[Glenn] Begley [who served, for a decade, as head of global cancer research at Amgen] met for breakfast at a cancer conference with the lead scientist of one of the problematic studies. “We went through the paper line by line, figure by figure,” said Begley. “I explained that we re-did their experiment 50 times and never got their result. He said they’d done it six times and got this result once, but put it in the paper because it made the best story. It’s very disillusioning.”
On the other hand, we devote a limited amount of time and resources to replicating results, because there is no funding available for replication experiments. It is possible that if we devoted enough time and resources to replicate a published study, tinkering with the different methods, trying out different batches of stem cells and reagents, we might have a higher likelihood of being able to replicate the results. Since negative studies are difficult to publish, these failed attempts at replication are buried and the published papers that cannot be replicated are rarely retracted. When scientists meet at conferences, they often informally share their respective experiences with attempts to replicate research findings. These casual exchanges can be very helpful, because they help us ensure that we do not waste resources to build new scientific work on the shaky foundations of scientific papers that cannot be replicated.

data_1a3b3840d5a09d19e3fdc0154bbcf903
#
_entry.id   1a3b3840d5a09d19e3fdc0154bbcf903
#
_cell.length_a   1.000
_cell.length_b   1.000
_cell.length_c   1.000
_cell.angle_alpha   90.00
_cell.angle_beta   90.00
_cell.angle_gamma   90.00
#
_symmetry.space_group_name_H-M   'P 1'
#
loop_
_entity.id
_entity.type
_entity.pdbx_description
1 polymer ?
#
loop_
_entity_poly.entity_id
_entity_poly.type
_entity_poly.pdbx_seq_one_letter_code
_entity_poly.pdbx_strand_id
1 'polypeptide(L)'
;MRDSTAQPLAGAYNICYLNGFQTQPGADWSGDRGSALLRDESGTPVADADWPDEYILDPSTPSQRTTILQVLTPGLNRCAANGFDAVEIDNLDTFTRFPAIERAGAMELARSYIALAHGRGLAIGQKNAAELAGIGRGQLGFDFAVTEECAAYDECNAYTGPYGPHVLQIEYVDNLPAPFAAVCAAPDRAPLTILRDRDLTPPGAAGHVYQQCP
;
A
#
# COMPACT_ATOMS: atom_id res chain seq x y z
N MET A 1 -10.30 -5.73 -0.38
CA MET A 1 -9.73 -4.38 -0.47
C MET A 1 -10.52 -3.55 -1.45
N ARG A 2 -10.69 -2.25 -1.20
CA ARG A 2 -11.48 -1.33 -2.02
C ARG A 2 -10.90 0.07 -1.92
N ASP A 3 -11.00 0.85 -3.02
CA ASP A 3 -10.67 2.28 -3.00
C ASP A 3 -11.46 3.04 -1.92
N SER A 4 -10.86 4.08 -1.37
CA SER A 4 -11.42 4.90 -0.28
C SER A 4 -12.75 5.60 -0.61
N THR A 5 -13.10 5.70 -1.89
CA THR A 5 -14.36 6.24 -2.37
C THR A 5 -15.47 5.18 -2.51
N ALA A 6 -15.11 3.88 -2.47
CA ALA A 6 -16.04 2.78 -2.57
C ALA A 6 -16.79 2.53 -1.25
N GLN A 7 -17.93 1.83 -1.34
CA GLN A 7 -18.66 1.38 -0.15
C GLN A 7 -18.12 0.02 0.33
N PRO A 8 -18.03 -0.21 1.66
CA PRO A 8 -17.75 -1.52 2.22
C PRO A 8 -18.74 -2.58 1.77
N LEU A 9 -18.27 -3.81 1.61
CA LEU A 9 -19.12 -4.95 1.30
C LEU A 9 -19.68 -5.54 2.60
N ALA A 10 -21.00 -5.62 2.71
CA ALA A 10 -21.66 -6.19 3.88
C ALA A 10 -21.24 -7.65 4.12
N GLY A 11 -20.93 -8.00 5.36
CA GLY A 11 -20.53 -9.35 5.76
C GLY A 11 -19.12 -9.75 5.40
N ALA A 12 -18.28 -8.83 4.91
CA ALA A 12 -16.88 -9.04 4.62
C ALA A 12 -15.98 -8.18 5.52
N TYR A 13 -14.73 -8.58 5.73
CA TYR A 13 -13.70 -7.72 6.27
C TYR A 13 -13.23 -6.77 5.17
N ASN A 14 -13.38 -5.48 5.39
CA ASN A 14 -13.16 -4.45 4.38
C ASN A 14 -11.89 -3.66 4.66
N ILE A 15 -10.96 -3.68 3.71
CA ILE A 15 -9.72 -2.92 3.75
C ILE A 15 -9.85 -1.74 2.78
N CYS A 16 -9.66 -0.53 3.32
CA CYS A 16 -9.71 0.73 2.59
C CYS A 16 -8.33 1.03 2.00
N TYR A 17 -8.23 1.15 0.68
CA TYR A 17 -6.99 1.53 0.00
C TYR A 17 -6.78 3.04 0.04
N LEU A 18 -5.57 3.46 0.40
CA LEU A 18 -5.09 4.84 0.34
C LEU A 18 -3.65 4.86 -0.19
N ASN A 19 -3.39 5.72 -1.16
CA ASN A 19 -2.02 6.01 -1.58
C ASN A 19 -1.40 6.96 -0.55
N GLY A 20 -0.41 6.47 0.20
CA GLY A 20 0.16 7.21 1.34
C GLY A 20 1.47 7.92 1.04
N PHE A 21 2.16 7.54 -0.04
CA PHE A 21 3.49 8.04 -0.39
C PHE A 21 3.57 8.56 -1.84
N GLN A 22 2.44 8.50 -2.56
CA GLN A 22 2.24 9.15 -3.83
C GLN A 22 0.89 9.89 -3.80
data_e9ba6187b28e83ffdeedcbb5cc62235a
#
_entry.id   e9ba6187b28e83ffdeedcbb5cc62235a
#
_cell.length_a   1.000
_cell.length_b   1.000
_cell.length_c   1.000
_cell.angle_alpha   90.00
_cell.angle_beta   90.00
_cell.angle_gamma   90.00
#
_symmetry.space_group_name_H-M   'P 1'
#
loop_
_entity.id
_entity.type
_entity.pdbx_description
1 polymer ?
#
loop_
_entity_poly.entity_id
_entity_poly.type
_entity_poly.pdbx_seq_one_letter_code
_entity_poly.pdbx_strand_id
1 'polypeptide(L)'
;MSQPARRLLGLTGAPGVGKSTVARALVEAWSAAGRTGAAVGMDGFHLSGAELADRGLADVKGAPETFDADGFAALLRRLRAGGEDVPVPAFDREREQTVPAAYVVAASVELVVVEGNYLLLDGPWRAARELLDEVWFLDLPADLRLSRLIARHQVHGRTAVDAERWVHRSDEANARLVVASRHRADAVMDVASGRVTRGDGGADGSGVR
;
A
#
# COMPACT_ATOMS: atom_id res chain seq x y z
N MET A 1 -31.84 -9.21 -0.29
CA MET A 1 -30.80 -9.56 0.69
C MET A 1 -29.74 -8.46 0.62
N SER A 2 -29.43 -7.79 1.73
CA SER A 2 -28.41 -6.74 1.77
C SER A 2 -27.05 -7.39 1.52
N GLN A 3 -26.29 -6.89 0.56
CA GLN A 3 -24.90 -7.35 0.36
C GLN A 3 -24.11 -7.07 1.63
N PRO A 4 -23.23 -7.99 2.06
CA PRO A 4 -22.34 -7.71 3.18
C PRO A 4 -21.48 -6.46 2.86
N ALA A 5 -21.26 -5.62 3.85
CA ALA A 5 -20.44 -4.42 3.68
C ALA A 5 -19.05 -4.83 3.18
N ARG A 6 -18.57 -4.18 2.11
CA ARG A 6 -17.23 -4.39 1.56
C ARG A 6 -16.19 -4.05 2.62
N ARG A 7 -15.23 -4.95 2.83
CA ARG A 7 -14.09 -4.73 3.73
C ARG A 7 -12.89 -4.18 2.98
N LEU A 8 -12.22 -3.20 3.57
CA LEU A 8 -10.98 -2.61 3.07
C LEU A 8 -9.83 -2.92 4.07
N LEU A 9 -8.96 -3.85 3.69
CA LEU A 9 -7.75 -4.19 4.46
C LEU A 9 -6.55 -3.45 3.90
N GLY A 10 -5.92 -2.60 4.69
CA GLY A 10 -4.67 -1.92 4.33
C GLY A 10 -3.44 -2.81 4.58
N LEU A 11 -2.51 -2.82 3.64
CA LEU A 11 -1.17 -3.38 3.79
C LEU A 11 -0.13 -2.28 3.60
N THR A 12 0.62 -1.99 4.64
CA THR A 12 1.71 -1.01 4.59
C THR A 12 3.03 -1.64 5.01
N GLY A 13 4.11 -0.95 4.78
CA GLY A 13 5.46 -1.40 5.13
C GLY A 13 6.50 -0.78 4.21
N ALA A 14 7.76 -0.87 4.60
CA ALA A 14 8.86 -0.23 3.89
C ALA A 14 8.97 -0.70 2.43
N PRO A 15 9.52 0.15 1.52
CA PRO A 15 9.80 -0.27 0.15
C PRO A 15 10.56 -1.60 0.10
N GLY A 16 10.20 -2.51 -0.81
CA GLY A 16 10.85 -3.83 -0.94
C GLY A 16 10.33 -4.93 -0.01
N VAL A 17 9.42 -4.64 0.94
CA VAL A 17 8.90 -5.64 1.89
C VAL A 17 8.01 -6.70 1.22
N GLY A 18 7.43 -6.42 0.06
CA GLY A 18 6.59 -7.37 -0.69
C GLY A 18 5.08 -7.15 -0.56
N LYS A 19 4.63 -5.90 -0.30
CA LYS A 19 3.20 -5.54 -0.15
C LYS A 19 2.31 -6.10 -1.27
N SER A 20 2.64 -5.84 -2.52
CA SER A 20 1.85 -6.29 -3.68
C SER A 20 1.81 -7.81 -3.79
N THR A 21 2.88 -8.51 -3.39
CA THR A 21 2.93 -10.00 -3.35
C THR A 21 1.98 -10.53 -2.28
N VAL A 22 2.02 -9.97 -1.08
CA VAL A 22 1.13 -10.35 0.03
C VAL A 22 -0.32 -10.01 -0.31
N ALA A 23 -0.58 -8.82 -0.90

The difficulty of publishing negative results and the lack of incentive to verify other researchers’ results are recognised as major contributors to systemic problems within contemporary science. The average member of the public labours under the illusion that mechanisms such as peer-review suffice to ensure that whatever is published in a mainstream journal is infallible. This, of course, constitutes child-like naivety. As Nature put it in a 2006 editorial, “Scientists understand that peer review per se provides only a minimal assurance of quality, and that the public conception of peer review as a stamp of authentication is far from the truth.”
Most scientists are currently struggling to keep up with the new scientific knowledge in their own field, let alone put it in context with the existing literature. As I have previously pointed out, more than 30-40 scientific papers are published on average on any given day in the field of stem cell biology. This overwhelming wealth of scientific information inevitably leads to a short half-life of scientific knowledge… What is considered a scientific fact today may be obsolete within five years.
Quite true. As I wrote in Genesis and Genes,